Salma Hayek On The 'Incredible Ignorance' Of Hollywood's Sexism

Salma Hayek is the latest actress to add her voice to the rising chorus of performers hoping to draw attention to and create change in sexist Hollywood. An event hosted by Variety at the Cannes Film Festival gave Ms. Hayek an opportunity to voice her opinion on the gender gap issues facing Hollywood, and Salma was eager to express her opinion in the public forum. Ms. Hayek feels as though Hollywood has given up on women in all aspects of filmmaking.

In addition to Ms. Hayek, the conversation about gender inequality in Hollywood also drew participation from actresses Parker Posey (Irrational Man) and Aishwarya Rai Bachchan (Jazbaa), and producers Christine Vachon and Elizabeth Karlsen. Both Ms. Vachon and Ms. Karlsen worked on Carol. The U.N. Women's HeForShe campaign co-hosted the event, which was moderated by Variety co-editor-in-chief Claudia Eller and Elizabeth Nyamayaro, head of the U.N. campaign.

"For a long time they thought the only thing we were interested in seeing were romantic comedies," said Hayek, who's latest drama, Tale of Tales, is currently showing at the Cannes festival. "They don't see us as a powerful economic force, which is an incredible ignorance."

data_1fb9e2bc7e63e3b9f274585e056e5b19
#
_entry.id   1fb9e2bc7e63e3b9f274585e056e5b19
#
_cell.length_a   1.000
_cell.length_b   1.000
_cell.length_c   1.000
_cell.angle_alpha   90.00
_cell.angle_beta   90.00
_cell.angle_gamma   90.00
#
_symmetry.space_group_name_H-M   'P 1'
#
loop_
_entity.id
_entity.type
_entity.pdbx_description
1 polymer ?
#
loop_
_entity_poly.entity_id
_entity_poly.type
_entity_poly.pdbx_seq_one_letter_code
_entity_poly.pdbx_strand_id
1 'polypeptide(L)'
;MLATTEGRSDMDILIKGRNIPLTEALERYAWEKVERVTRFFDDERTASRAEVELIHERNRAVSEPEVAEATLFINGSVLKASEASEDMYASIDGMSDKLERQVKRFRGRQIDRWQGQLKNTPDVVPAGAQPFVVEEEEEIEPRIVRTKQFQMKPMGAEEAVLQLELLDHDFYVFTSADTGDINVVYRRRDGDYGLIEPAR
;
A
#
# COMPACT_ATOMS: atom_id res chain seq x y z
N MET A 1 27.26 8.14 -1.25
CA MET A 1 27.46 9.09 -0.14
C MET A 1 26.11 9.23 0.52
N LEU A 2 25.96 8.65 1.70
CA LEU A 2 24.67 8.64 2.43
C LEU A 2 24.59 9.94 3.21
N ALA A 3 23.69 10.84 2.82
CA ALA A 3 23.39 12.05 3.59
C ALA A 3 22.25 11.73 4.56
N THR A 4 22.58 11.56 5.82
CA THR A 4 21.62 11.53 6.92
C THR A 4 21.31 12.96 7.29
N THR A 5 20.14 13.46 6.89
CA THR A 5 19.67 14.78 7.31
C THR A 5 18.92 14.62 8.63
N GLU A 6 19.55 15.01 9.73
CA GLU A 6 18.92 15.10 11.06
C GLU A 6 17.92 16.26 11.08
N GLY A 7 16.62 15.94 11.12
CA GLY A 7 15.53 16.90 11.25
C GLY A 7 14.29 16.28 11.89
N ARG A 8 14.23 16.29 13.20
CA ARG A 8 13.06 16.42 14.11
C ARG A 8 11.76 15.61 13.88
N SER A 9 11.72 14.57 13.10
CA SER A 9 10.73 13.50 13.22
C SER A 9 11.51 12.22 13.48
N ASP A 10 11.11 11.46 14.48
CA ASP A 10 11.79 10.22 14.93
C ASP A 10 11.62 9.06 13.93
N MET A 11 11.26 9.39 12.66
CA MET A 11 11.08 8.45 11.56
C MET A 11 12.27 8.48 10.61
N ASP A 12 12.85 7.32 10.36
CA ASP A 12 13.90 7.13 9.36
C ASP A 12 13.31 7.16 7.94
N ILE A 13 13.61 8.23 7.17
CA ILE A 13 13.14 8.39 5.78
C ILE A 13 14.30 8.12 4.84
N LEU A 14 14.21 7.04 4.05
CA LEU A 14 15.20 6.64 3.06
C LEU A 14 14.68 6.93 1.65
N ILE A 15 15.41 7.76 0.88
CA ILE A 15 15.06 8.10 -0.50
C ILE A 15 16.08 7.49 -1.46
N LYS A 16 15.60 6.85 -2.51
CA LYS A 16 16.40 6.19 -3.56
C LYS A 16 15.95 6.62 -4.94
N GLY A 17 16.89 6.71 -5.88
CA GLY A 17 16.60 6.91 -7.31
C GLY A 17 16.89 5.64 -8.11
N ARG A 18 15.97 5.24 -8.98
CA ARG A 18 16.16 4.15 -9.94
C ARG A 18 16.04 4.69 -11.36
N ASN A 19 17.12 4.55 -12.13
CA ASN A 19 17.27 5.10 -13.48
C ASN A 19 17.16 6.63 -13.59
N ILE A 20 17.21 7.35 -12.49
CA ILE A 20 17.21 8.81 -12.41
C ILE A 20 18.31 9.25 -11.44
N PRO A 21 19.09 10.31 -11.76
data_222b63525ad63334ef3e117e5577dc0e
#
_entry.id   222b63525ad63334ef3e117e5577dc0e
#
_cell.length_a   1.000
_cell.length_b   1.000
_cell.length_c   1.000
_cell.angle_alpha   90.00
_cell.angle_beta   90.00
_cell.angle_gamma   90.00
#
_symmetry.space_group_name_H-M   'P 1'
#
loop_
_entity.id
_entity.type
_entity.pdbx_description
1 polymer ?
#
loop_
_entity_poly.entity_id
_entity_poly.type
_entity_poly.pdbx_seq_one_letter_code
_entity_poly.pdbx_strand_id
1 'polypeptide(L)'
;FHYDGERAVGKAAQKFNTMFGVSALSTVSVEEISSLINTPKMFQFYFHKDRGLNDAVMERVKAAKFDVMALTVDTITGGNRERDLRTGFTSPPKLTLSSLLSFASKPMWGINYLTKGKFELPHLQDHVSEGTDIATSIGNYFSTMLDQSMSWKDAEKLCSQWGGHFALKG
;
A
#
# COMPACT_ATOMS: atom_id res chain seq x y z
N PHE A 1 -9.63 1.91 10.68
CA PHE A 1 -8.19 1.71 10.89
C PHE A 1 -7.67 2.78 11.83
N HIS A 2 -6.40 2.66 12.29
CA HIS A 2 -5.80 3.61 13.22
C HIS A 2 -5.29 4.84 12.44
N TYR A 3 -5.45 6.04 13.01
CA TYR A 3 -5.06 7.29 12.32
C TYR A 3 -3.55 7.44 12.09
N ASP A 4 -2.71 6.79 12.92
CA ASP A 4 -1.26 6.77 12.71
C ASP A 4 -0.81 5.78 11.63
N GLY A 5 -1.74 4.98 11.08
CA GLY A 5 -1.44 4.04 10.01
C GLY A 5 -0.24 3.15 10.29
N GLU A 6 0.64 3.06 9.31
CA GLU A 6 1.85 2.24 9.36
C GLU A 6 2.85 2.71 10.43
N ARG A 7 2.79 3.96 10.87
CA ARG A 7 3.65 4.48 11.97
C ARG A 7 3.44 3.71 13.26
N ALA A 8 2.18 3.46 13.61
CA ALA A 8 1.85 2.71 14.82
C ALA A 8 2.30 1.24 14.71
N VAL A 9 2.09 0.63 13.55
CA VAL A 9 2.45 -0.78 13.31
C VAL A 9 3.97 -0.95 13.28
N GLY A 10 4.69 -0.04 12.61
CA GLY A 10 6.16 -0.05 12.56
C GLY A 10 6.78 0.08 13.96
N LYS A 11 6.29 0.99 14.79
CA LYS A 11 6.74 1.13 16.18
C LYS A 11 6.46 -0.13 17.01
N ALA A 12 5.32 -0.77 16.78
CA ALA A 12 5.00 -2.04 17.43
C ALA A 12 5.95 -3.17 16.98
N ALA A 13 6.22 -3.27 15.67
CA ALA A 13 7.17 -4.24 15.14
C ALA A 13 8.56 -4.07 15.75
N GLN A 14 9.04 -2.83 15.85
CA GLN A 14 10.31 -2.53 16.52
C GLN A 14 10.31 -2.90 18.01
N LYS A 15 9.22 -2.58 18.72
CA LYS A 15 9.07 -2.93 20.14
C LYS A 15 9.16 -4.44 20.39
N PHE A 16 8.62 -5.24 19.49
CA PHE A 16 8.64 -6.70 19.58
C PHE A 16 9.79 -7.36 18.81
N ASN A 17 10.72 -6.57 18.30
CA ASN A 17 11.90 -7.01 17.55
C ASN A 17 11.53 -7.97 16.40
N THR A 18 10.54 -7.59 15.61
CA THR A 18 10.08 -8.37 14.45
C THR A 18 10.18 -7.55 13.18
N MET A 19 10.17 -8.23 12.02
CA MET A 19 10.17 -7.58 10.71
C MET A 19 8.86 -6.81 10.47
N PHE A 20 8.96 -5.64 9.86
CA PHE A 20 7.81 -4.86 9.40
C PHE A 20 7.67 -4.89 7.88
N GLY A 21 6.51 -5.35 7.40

While acknowledging films like The Hunger Games, Frozen, and The Fault in Our Stars, Salma pointed out that the majority of leading actresses are paid much less than their male counterparts. Additionally, of the 250 top-grossing films produced in 2014, only 17 of those films were directed by women.

"The only kind of movie where women make more than men is the porno industry," Salma added. "It's simple ignorance."

Salma spoke about her own experiences in Hollywood, relating tales wherein she has lost out on leading roles in films, because the male leads objected to Ms. Hayek's casting. Conversely, female leads don't hold the same decision-making power in approving fellow cast members, Hayek added.

"They don't know what we want to see," Hayek said, pointing out that Hollywood executives are equally ignorant of their female consumers. "When women don't direct and women don't write and tell our own stories, we stopped going to the movies and started watching them on television."

Salma Hayek urges women to stand together on these issues and show Hollywood that the female gender holds immense spending power.

"Look, we cannot stand as victims and say they are not looking at us," Ms. Hayek said. "What gives me hopes is that we are in a position of power. And I am so grateful to gay men. If it wasn't for Tennessee Williams and Pedro Almodovar, it would be even worse."

[Featured image: Salma Hayek courtesy of Clemens Bilan/Getty Images for Frederique Constant]